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Review: Carrie: The Musical

I was never one to watch scary movies growing up. Why be terrified on purpose? But I do remember seeing Carrie, the 1970s blood bath, which not only scared me of angstful telekineticist teens but also—let’s be real—high school in general.

Then I went to high school and college and forgot all about the story. Until I was invited to the Studio Theatre’s “Friends With Benefits” summer fling last night. A cocktail party, musical, and after party is my cup of tea. What I didn’t realize is that I would relive the Carrie terror—in song and dance form.


No kidding. This is actually “Carrie: The Musical,” complete with a live rock opera band, belting singers, choreographed dancing and, yes, plenty of pig’s blood and murder. But despite the skeptical responses I got from my friends when I invited them to join me, the show was actually pretty decent.

It’s playing in Studio Theatre’s Stage 4, which has stadium-style seating but only four or five rows of chairs. This means the performers are right in your face, no matter where you’re sitting, and that high school angst radiates into the audience.


The lyrics and contemporary rock music are pretty catchy, too. I found myself singing some of the songs during intermission. I realized later this is because the musical was written by Broadway gods Michael Gore and Dean Pitchford. Dean has been nominated for four Academy Awards, seven Grammys and two Tonys. This is the real deal, and he translates Carrie White’s story into catchy lyrical poetry.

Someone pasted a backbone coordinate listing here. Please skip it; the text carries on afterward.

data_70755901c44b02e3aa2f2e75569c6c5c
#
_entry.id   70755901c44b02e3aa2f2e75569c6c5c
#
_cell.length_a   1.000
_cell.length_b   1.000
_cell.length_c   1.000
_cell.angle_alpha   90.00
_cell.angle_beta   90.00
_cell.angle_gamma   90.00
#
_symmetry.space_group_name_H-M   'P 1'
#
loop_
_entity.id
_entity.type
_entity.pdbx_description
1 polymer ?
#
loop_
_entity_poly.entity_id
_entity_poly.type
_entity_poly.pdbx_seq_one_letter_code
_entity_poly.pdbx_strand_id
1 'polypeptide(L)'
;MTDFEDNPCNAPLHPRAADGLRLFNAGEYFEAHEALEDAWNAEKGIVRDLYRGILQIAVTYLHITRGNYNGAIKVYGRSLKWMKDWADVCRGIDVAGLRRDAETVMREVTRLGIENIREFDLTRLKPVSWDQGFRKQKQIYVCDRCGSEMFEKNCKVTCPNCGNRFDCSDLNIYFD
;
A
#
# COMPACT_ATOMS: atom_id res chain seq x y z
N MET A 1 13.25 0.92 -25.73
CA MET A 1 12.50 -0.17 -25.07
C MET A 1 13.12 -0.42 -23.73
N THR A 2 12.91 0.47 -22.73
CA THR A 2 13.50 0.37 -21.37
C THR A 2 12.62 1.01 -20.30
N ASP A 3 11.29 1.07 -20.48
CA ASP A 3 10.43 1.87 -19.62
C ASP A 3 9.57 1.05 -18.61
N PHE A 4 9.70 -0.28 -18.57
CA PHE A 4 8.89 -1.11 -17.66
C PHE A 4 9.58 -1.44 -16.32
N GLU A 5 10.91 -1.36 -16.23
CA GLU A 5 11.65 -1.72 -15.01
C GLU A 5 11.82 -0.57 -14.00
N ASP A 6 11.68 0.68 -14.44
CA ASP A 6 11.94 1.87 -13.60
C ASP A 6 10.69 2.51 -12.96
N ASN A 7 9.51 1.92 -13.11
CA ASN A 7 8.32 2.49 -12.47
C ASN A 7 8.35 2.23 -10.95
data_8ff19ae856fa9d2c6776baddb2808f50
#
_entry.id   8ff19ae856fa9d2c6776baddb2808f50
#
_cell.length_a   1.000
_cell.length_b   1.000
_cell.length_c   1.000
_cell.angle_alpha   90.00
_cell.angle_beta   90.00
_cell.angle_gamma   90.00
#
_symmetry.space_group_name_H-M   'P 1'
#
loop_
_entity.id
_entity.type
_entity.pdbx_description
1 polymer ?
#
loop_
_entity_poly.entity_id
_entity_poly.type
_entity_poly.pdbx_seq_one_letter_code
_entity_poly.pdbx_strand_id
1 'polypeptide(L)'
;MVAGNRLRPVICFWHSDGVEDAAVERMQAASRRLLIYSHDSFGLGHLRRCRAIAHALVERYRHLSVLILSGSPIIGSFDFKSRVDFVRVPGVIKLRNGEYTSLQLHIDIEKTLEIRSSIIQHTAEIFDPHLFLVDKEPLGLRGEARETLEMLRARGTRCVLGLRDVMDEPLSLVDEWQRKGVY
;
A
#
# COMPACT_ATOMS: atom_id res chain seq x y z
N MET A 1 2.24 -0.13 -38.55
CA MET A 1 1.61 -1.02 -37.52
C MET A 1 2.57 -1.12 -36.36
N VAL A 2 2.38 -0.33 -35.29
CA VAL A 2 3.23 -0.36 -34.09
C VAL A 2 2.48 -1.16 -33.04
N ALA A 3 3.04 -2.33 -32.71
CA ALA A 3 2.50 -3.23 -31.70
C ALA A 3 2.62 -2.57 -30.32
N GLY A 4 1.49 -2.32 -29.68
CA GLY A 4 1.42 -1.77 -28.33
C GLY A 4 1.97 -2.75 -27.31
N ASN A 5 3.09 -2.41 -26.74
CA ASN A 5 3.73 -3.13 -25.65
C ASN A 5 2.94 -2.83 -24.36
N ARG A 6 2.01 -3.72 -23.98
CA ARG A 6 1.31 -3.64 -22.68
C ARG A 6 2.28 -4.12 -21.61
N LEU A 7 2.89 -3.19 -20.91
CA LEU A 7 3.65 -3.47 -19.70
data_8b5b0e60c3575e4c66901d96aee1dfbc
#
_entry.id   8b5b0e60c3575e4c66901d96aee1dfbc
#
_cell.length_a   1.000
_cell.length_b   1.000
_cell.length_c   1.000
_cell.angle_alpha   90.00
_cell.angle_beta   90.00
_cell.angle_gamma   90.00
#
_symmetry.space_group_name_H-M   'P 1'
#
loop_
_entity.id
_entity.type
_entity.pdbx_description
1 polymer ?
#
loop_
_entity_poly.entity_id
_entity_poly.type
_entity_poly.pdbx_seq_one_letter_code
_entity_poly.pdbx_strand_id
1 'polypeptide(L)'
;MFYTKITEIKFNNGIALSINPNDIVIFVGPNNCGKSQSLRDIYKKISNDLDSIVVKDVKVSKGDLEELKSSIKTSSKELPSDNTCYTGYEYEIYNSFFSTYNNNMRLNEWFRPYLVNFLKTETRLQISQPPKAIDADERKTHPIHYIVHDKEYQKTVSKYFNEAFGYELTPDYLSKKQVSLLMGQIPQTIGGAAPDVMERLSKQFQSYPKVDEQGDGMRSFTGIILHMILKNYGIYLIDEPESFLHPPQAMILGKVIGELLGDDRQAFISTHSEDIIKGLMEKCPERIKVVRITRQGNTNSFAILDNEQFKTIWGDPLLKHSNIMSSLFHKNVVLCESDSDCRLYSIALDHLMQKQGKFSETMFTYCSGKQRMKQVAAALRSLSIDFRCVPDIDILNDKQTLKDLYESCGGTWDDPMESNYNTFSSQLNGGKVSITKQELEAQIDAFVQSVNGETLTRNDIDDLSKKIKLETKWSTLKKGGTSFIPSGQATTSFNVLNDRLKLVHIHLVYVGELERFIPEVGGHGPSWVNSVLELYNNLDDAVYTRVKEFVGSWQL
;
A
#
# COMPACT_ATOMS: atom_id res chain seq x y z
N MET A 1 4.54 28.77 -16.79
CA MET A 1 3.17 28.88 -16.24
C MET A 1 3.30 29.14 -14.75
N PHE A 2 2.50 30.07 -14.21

The obvious star of the show was Carrie’s mother, played by Barbara Walsh, a seasoned actress whose voice and passion filled the room. She commanded a presence, and expertly acted what is a very difficult role—the tortured mother, religious fervent, and (spoiler alert) eventual murderer.


Yet the actor who stole the show was Maria Rizzo, who played Sue. Her voice had versatility, and she was not shy about showing her vocal range. Moreover, her acting was by far the most believable, exhibiting the right amount of emotional response to this dramatic story. Not to mention the girl has incredible eyebrows.

There were moments in the show, however, that seemed to drag on. What should have been a four-minute song was stretched to six, and at times it felt like the producers had made a conscious effort to extend the length of the story by adding long songs and interludes.


But overall, it was one of the best performances I’ve seen at Studio Theatre. Make sure to check it out, then head to Commissary on P Street for after-show “Carrie” inspired cocktails and appetizers.

Carrie: The Musical
Playing until August 3
Studio Theatre
1501 14th St. N.W.
Washington, D.C.


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